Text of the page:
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Never Abandon Imagination

Welcome to the fantastical world of the award-winning, bestselling author and illustrator, Tony DiTerlizzi.
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Tony retells the original trilogy with artwork by concept artist, Ralph McQuarrie. In bookstores this October.
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The Battle for WondLa

Eva Nine's finale in the WondLa trilogy is now available in bookstores!
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This long-awaited collection of Tony's roleplaying game art will be in bookstores next June.
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The Spiderwick Chronicles

Celebrate a decade of Spiderwick stories. Available in paperback for the first time!
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The Spider & The Fly

The Caldecott-winning picture book celebrates an anniversary with a new jacket and poster.
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Kenny & the dragon

Tony's award-winning chapter book is now available in paperback.
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Search for WondLa

Part fairy tale, part sci-fi, this lavishly illustrated bestseller is now available in paperback.
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Spiderwick Special Edition

The feature film based on the book series is now available in a Special Edition Blu-ray.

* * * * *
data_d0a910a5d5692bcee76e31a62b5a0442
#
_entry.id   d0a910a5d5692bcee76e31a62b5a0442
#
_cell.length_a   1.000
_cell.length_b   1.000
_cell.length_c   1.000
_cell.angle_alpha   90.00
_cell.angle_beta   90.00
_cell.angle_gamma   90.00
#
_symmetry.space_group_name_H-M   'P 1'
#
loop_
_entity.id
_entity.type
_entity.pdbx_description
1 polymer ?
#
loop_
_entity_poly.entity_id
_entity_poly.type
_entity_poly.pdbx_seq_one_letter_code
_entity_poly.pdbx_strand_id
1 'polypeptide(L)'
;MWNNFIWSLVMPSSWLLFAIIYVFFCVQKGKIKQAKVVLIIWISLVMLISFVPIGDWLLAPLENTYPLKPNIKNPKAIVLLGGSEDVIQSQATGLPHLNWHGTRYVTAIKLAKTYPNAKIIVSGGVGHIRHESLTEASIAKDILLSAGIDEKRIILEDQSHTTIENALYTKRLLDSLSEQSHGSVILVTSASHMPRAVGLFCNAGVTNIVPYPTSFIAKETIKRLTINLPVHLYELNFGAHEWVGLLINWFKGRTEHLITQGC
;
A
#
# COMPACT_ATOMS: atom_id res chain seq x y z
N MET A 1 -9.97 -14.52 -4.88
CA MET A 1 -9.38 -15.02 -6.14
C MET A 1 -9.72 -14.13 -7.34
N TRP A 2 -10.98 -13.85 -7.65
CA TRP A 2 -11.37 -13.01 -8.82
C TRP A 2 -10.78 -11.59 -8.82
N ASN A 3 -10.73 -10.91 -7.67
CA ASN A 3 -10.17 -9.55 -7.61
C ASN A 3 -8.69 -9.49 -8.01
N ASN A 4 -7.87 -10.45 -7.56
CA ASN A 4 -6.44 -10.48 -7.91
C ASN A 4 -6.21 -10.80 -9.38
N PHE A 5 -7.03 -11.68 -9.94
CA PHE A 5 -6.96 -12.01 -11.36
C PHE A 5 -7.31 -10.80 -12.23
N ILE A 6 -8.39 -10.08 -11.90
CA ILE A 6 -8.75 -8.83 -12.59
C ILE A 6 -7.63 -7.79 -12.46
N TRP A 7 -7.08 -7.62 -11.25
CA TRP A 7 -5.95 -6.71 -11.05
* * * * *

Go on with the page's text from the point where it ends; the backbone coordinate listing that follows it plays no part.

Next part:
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Tony’s BlogLatest Posts


Friday Fan Art!

“Huper-Snout Boggart” by Christopher

It’s one thing to draw things we know, and quite another to draw things no one has ever seen before. This is especially true in the world of fantastical art: some artists stick to the standard fare of dragons and willow-limbed elves, and others venture far afield, creating entirely new creatures for unusual worlds.

“Stray Stump” by Christopher

I’ve always seen myself as having a foot in either camp. I draw on a lot of traditional mythological imagery, but I always look at it with a fresh eye for invention. If I’m not drawing a newly invented creature I try to add something exciting to the design. Sometimes I am inspired by the natural world, and sometimes by pure fancy. This is a skill that has taken me years to begin to understand, yet it is one that I’ve seen in abundance from these two inspiring fans!

“Common Butterfly Boggart” by Christopher

Christopher, age 10, has created some wonderful faerie/insect-inspired creatures. I really love his sense of imagination, this is definitely the sort of thing I was drawing when I was his age…except I wasn’t as technically adept with the pencil as he is.

“The Thestequitrix” by Valkyrie, 11

Valkyrie (yes her real name – so cool!), age 11(!), has created another amazing creature, the Thestequitrix, and her drawings are so nicely done! She has a great sense of anatomy and gesture, and she’s even developed a great storyline and world to back up it all up.

“The Snovaglot” by Valkyrie, 11

These two have really inspired me a lot, and I’m so glad that my work is perhaps helping inspire the next generation of great creators.


Home again, home again…